© 2023 | Jefferson Public Radio
Southern Oregon University
1250 Siskiyou Blvd.
Ashland, OR 97520
541.552.6301 | 800.782.6191
a service of Southern Oregon University
Play Live Radio
Next Up:
0:00 0:00
Available On Air Stations

Gov. Kate Brown Tours The Aftermath Of The Almeda Fire

Oregon Governor Kate Brown tours damage caused by the Almeda Fire in Talent, accompanied by Incident Commander Scott Magers, with the state Fire Marshal's Office on Sept. 21, 2020.
Jamie Lusch
Mail Tribune
Oregon Governor Kate Brown tours damage caused by the Almeda Fire in Talent, accompanied by Incident Commander Scott Magers, with the state Fire Marshal's Office on Sept. 21, 2020.

Governor Kate Brown came to the Rogue Valley Monday to get a first-hand look at the devastation caused by the Almeda Fire. After her tour of the damage in Phoenix and Talent, the governor spoke via cell phone with JPR’s Liam Moriarty about what she saw and what the state government can do to help.

Liam Moriarty: Governor what did you see today when you were touring the Almeda fire?

Gov. Kate Brown: The devastation is horrific. It obviously looks like a bomb went off in southern Oregon and my heart goes out to all of the families impacted by this horrific wildfire.

LM: Was there something in particular that stuck out for you as being particularly noteworthy?

KB: There were a number of things. I met with a number of our heroic firefighters and law enforcement, both Sheriff and Oregon State police officers. We have to be so incredibly proud of these men and women, who did extraordinary things to save so many lives. The thing that really stuck out for me was the challenges for these families that had been impacted by the horrific wildfires; the loss of homes, the loss of photos, of memories, of dogs and cats who are so much a part of their families and how challenging it is going to be for all of them to rebuild.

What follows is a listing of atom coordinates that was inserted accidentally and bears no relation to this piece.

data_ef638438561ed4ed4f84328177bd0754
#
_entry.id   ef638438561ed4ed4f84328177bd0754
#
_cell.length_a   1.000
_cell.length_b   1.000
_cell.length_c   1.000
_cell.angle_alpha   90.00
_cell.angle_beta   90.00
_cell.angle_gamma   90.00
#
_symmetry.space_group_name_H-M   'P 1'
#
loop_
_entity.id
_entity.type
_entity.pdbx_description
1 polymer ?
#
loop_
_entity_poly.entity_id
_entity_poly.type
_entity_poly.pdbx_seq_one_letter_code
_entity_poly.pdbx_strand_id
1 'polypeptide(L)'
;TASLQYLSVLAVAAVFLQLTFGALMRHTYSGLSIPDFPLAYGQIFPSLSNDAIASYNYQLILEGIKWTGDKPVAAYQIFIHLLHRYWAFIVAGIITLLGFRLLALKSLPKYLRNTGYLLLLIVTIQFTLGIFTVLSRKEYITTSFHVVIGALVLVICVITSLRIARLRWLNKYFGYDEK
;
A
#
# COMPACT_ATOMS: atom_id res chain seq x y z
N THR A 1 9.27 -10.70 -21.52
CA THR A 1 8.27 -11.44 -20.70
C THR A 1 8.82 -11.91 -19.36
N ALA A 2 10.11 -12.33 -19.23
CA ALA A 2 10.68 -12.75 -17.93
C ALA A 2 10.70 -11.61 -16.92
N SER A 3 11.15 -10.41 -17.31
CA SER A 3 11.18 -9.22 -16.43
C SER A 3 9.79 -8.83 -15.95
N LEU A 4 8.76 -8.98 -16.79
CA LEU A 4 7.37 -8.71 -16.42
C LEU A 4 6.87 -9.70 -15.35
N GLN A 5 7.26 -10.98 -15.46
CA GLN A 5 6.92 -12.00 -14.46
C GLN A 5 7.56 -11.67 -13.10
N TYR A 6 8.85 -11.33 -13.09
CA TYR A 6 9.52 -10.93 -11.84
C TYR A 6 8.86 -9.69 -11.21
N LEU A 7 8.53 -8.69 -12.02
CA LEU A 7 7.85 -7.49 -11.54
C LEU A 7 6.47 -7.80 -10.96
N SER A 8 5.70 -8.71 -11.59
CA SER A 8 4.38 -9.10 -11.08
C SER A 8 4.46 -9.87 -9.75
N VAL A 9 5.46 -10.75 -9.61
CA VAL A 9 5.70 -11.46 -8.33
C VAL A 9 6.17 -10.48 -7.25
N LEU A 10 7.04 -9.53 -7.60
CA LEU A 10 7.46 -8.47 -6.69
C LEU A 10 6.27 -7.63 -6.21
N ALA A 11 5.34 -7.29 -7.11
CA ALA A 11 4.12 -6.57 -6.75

But here's what I do know; Oregonians are tough. We're resilient and we are very creative and we're going to work extremely hard to make sure that all of these families have the tools and the resources they need to recover from this challenge.

LM: So Governor, what is the state able to do to help at this point?

KB: I think we can coordinate our efforts for example for debris removal. These devastating fires caused hazardous material waste. We can coordinate the cleanup efforts. We can convene the efforts to figure out how we get housing units built in very short periods of time. We can make sure that we're being innovative and creative around land use planning and zoning issues. And we can all work together to make sure that we rebuild our communities in such a way that they will be safer and stronger and more resilient.

LM: One of the concerns that have been expressed locally is that much of the area that was burned in this fire was some of our fairly small stock of affordable housing and there's some concern that this land, once it's cleared, could be redeveloped into higher priced housing and squeeze out working people even more. Is there anything the state could do to help in that regard?

KB: Absolutely. I think the state can play a role to make sure that our most vulnerable community members, our most historically underserved families, have access to affordable housing that they need to stay in these communities. We know that these families are the backbone of our economy. We want them to be able to afford to live here and I'm going to do everything I can to make that happen.

LM: One more question Governor ... What can the state do to help prevent similar tragedies in the future?

KB: Moving forward, I think there are three critical things. Number one, climate change. This is definitely a bellwether of the future and I think it's critically important that the leadership at the local level the state level and the federal level all work together to tackle climate change. We have to be more adaptive and we have to be more resilient to changing weather conditions.

Secondly, I had a $200 million package (in the last legislative session) and that would have invested in fuel reduction on our public lands, our state public land and it would have put people back to work in our timber-dependent rural communities. That package failed. I am going to bring that package back but it needs to be informed by what has happened over the last couple of weeks. And the third piece is emergency management. I think we have all learned that Oregonians across the state need to be better prepared in the event of emergency, whether it's a wildfire, flooding or Cascadia earthquake. And we also need to make sure that we have better systems so that Oregonians get as much information as possible as quickly as possible.

LM: Thank you for your time, Governor.

Liam Moriarty has been covering news in the Pacific Northwest for three decades. He served two stints as JPR News Director and retired full-time from JPR at the end of 2021. Liam now edits and curates the news on JPR's website and digital platforms.